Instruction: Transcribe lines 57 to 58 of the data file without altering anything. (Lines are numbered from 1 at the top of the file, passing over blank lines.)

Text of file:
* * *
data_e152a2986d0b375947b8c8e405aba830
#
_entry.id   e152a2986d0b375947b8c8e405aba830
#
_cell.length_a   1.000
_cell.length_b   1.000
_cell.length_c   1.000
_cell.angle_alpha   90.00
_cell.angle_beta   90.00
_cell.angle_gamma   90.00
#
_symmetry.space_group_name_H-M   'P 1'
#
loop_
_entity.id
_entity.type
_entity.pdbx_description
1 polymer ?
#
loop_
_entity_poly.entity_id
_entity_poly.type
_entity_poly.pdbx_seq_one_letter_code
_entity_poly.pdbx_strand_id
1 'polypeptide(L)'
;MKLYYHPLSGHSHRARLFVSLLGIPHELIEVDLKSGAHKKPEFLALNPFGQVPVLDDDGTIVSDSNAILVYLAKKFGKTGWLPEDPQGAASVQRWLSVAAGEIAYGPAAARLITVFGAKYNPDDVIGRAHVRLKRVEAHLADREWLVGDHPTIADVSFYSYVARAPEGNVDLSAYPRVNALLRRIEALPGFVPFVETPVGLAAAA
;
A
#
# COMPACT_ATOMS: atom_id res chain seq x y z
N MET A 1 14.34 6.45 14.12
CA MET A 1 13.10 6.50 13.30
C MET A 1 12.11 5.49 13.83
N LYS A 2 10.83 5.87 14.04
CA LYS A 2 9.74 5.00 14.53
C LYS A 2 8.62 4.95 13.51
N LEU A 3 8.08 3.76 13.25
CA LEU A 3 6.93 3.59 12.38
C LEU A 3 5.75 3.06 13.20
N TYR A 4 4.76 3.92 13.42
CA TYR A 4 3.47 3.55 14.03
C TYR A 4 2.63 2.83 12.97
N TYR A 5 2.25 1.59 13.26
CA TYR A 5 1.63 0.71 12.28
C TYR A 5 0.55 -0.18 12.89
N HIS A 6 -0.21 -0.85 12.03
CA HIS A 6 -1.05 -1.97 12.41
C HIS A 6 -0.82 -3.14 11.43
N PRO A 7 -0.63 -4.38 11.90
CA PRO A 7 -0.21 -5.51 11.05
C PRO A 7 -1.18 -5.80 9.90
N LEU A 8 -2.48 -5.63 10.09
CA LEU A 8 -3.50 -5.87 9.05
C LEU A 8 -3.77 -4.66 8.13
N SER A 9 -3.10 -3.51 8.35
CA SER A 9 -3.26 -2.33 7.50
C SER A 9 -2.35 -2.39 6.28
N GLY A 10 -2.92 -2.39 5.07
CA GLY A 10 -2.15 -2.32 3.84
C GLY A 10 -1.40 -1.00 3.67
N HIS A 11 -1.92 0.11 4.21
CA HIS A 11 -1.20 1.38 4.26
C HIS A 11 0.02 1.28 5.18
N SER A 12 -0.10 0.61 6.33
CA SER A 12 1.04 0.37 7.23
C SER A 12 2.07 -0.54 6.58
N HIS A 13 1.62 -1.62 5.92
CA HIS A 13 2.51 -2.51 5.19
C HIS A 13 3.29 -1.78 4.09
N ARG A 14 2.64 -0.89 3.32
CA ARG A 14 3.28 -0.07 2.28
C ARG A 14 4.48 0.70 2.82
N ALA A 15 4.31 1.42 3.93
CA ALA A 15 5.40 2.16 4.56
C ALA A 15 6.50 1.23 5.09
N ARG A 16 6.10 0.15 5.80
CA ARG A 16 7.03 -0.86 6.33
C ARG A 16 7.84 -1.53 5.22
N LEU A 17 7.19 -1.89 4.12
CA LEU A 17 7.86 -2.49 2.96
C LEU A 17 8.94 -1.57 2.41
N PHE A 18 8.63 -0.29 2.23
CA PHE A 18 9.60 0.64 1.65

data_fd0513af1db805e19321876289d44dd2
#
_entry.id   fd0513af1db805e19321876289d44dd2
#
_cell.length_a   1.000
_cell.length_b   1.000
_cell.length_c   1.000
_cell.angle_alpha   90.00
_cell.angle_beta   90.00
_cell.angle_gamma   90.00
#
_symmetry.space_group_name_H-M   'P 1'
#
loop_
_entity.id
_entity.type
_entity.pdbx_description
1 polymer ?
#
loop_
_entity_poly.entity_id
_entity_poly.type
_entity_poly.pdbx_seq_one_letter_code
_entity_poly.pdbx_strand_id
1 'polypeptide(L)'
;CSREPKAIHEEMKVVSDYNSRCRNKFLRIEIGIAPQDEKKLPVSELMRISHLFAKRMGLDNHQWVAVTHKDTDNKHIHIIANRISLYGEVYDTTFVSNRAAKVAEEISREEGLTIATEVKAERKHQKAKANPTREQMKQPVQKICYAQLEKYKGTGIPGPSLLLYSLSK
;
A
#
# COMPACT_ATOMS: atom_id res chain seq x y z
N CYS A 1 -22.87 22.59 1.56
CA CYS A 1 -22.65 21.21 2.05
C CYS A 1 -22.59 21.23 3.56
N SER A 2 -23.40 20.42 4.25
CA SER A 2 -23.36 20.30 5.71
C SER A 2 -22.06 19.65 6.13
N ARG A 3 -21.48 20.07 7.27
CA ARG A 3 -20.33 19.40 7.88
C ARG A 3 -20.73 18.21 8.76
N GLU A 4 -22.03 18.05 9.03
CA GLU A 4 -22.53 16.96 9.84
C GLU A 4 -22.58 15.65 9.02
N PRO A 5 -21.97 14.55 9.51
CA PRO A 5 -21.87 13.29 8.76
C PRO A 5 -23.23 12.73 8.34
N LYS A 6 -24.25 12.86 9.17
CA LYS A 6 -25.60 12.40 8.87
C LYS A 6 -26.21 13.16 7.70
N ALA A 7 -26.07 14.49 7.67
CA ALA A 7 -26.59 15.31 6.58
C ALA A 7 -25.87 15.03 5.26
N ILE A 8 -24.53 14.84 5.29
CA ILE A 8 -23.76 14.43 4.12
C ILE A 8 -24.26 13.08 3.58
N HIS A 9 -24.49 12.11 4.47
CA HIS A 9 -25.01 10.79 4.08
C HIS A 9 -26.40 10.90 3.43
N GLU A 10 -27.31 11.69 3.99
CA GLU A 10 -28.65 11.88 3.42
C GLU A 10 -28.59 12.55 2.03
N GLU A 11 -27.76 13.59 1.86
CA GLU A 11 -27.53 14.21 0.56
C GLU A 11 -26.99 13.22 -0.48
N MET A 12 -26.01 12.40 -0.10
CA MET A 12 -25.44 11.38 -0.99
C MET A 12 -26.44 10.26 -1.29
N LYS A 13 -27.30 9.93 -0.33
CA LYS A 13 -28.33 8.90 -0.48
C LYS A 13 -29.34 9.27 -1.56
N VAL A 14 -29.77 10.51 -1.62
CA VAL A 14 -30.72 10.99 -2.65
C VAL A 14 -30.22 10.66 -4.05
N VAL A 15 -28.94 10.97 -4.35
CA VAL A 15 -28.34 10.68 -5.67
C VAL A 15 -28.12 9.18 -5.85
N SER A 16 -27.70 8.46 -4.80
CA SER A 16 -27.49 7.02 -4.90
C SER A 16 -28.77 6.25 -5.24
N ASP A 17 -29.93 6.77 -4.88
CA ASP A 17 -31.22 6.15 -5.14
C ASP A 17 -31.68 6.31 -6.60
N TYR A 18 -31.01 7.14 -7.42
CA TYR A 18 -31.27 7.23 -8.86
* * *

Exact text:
C SER A 9 -2.35 -2.39 6.28
N GLY A 10 -2.92 -2.39 5.07